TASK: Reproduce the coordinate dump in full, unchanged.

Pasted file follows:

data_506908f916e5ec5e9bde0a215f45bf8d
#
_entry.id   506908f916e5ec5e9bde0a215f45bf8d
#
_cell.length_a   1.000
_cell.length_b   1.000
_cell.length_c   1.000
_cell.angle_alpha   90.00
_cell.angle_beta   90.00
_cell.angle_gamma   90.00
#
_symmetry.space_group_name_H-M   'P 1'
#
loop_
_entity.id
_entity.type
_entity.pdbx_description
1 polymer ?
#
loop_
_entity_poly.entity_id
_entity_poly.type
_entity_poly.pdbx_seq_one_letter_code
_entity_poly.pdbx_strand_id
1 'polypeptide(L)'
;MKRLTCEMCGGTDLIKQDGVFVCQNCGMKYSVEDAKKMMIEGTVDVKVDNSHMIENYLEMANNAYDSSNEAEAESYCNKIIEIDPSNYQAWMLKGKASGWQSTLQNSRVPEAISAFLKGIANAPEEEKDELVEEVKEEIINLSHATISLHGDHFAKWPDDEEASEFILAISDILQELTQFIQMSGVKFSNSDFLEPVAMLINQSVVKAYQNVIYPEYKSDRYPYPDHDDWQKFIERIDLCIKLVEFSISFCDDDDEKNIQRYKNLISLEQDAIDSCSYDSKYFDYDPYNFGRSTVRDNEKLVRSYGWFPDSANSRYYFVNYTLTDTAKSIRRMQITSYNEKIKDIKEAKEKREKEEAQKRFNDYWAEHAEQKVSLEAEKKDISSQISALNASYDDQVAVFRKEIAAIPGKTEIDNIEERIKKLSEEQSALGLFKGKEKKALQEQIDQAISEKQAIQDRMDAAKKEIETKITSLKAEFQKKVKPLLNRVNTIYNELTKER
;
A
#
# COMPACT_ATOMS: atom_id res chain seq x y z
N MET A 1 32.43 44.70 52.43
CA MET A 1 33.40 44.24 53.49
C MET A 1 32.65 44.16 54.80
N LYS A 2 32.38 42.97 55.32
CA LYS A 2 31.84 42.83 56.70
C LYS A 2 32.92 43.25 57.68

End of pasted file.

data_506908f916e5ec5e9bde0a215f45bf8d
#
_entry.id   506908f916e5ec5e9bde0a215f45bf8d
#
_cell.length_a   1.000
_cell.length_b   1.000
_cell.length_c   1.000
_cell.angle_alpha   90.00
_cell.angle_beta   90.00
_cell.angle_gamma   90.00
#
_symmetry.space_group_name_H-M   'P 1'
#
loop_
_entity.id
_entity.type
_entity.pdbx_description
1 polymer ?
#
loop_
_entity_poly.entity_id
_entity_poly.type
_entity_poly.pdbx_seq_one_letter_code
_entity_poly.pdbx_strand_id
1 'polypeptide(L)'
;MKRLTCEMCGGTDLIKQDGVFVCQNCGMKYSVEDAKKMMIEGTVDVKVDNSHMIENYLEMANNAYDSSNEAEAESYCNKIIEIDPSNYQAWMLKGKASGWQSTLQNSRVPEAISAFLKGIANAPEEEKDELVEEVKEEIINLSHATISLHGDHFAKWPDDEEASEFILAISDILQELTQFIQMSGVKFSNSDFLEPVAMLINQSVVKAYQNVIYPEYKSDRYPYPDHDDWQKFIERIDLCIKLVEFSISFCDDDDEKNIQRYKNLISLEQDAIDSCSYDSKYFDYDPYNFGRSTVRDNEKLVRSYGWFPDSANSRYYFVNYTLTDTAKSIRRMQITSYNEKIKDIKEAKEKREKEEAQKRFNDYWAEHAEQKVSLEAEKKDISSQISALNASYDDQVAVFRKEIAAIPGKTEIDNIEERIKKLSEEQSALGLFKGKEKKALQEQIDQAISEKQAIQDRMDAAKKEIETKITSLKAEFQKKVKPLLNRVNTIYNELTKER
;
A
#
# COMPACT_ATOMS: atom_id res chain seq x y z
N MET A 1 32.43 44.70 52.43
CA MET A 1 33.40 44.24 53.49
C MET A 1 32.65 44.16 54.80
N LYS A 2 32.38 42.97 55.32
CA LYS A 2 31.84 42.83 56.70
C LYS A 2 32.92 43.25 57.68